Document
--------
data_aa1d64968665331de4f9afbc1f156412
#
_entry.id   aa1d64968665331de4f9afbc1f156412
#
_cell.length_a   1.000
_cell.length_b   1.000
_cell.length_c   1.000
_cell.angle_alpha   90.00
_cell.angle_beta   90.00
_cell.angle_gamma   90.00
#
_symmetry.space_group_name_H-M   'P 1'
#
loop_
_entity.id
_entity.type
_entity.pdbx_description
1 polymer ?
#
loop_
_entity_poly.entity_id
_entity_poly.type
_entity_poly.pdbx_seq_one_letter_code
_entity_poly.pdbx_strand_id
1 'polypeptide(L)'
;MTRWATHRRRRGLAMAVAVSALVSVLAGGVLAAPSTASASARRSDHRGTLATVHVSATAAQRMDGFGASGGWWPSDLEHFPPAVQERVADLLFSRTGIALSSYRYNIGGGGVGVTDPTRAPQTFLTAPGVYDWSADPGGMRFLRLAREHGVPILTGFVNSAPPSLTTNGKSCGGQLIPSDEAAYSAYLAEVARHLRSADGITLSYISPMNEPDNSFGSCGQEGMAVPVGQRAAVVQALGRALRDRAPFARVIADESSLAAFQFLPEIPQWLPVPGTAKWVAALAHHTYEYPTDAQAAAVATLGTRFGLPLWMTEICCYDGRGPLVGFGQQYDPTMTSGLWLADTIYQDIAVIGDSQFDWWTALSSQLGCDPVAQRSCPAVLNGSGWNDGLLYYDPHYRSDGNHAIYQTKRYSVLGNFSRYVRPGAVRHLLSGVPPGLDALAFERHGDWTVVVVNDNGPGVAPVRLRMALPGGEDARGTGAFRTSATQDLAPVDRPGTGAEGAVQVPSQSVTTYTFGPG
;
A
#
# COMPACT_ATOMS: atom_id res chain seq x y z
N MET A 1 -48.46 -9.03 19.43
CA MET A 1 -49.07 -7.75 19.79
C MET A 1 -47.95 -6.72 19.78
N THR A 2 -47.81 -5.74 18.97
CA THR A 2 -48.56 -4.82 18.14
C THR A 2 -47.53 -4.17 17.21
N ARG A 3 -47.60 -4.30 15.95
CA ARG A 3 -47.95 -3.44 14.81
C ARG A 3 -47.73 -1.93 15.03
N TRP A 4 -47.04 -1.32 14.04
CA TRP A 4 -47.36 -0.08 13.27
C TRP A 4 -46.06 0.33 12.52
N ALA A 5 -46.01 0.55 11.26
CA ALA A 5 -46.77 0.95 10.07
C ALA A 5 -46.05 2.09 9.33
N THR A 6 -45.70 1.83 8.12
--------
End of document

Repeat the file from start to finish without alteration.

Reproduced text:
data_aa1d64968665331de4f9afbc1f156412
#
_entry.id   aa1d64968665331de4f9afbc1f156412
#
_cell.length_a   1.000
_cell.length_b   1.000
_cell.length_c   1.000
_cell.angle_alpha   90.00
_cell.angle_beta   90.00
_cell.angle_gamma   90.00
#
_symmetry.space_group_name_H-M   'P 1'
#
loop_
_entity.id
_entity.type
_entity.pdbx_description
1 polymer ?
#
loop_
_entity_poly.entity_id
_entity_poly.type
_entity_poly.pdbx_seq_one_letter_code
_entity_poly.pdbx_strand_id
1 'polypeptide(L)'
;MTRWATHRRRRGLAMAVAVSALVSVLAGGVLAAPSTASASARRSDHRGTLATVHVSATAAQRMDGFGASGGWWPSDLEHFPPAVQERVADLLFSRTGIALSSYRYNIGGGGVGVTDPTRAPQTFLTAPGVYDWSADPGGMRFLRLAREHGVPILTGFVNSAPPSLTTNGKSCGGQLIPSDEAAYSAYLAEVARHLRSADGITLSYISPMNEPDNSFGSCGQEGMAVPVGQRAAVVQALGRALRDRAPFARVIADESSLAAFQFLPEIPQWLPVPGTAKWVAALAHHTYEYPTDAQAAAVATLGTRFGLPLWMTEICCYDGRGPLVGFGQQYDPTMTSGLWLADTIYQDIAVIGDSQFDWWTALSSQLGCDPVAQRSCPAVLNGSGWNDGLLYYDPHYRSDGNHAIYQTKRYSVLGNFSRYVRPGAVRHLLSGVPPGLDALAFERHGDWTVVVVNDNGPGVAPVRLRMALPGGEDARGTGAFRTSATQDLAPVDRPGTGAEGAVQVPSQSVTTYTFGPG
;
A
#
# COMPACT_ATOMS: atom_id res chain seq x y z
N MET A 1 -48.46 -9.03 19.43
CA MET A 1 -49.07 -7.75 19.79
C MET A 1 -47.95 -6.72 19.78
N THR A 2 -47.81 -5.74 18.97
CA THR A 2 -48.56 -4.82 18.14
C THR A 2 -47.53 -4.17 17.21
N ARG A 3 -47.60 -4.30 15.95
CA ARG A 3 -47.95 -3.44 14.81
C ARG A 3 -47.73 -1.93 15.03
N TRP A 4 -47.04 -1.32 14.04
CA TRP A 4 -47.36 -0.08 13.27
C TRP A 4 -46.06 0.33 12.52
N ALA A 5 -46.01 0.55 11.26
CA ALA A 5 -46.77 0.95 10.07
C ALA A 5 -46.05 2.09 9.33
N THR A 6 -45.70 1.83 8.12